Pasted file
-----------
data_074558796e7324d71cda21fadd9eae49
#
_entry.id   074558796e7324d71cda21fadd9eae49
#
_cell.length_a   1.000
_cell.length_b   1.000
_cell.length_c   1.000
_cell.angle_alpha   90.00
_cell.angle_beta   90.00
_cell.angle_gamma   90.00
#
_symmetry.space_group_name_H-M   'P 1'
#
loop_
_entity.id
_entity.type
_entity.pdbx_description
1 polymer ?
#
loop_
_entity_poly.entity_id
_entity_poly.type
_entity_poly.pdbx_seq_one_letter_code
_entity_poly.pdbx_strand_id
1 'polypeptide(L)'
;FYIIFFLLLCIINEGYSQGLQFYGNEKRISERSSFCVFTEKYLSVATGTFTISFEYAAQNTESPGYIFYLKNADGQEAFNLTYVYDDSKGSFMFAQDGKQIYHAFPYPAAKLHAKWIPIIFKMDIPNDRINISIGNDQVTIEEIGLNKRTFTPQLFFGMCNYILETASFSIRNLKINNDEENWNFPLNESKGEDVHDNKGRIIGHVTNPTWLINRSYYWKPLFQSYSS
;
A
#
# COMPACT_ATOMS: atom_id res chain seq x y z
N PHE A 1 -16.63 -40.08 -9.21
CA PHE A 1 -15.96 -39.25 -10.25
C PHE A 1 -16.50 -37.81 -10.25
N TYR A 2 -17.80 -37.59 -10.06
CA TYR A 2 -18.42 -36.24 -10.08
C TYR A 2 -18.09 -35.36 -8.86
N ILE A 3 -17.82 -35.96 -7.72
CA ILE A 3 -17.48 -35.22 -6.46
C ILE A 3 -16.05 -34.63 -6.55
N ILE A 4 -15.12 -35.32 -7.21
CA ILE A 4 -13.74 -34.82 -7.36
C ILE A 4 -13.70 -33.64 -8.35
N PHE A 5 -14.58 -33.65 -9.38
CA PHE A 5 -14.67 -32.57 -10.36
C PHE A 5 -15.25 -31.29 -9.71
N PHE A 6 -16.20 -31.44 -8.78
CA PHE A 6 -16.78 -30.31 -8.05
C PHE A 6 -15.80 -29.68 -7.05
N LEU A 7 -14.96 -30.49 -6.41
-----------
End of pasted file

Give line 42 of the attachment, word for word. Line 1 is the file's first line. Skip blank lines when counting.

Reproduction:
C ILE A 4 -13.70 -33.64 -8.35